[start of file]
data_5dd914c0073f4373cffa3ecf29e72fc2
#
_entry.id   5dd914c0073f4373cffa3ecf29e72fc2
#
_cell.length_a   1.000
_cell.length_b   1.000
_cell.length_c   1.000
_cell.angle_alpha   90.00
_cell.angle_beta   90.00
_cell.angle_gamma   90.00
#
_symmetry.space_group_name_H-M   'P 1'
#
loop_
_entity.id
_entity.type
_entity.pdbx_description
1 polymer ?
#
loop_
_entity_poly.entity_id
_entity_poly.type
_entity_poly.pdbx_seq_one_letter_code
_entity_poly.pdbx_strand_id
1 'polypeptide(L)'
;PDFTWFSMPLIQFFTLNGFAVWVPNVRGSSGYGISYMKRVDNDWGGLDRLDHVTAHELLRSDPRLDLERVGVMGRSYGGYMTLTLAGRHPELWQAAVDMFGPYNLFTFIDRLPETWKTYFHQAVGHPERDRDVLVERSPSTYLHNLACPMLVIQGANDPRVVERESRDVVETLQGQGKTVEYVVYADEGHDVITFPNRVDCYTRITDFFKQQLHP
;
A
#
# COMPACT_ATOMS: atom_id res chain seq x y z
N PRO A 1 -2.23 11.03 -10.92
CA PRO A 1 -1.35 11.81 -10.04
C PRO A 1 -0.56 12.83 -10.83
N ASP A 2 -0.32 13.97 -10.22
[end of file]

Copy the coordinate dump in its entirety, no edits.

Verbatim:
data_5dd914c0073f4373cffa3ecf29e72fc2
#
_entry.id   5dd914c0073f4373cffa3ecf29e72fc2
#
_cell.length_a   1.000
_cell.length_b   1.000
_cell.length_c   1.000
_cell.angle_alpha   90.00
_cell.angle_beta   90.00
_cell.angle_gamma   90.00
#
_symmetry.space_group_name_H-M   'P 1'
#
loop_
_entity.id
_entity.type
_entity.pdbx_description
1 polymer ?
#
loop_
_entity_poly.entity_id
_entity_poly.type
_entity_poly.pdbx_seq_one_letter_code
_entity_poly.pdbx_strand_id
1 'polypeptide(L)'
;PDFTWFSMPLIQFFTLNGFAVWVPNVRGSSGYGISYMKRVDNDWGGLDRLDHVTAHELLRSDPRLDLERVGVMGRSYGGYMTLTLAGRHPELWQAAVDMFGPYNLFTFIDRLPETWKTYFHQAVGHPERDRDVLVERSPSTYLHNLACPMLVIQGANDPRVVERESRDVVETLQGQGKTVEYVVYADEGHDVITFPNRVDCYTRITDFFKQQLHP
;
A
#
# COMPACT_ATOMS: atom_id res chain seq x y z
N PRO A 1 -2.23 11.03 -10.92
CA PRO A 1 -1.35 11.81 -10.04
C PRO A 1 -0.56 12.83 -10.83
N ASP A 2 -0.32 13.97 -10.22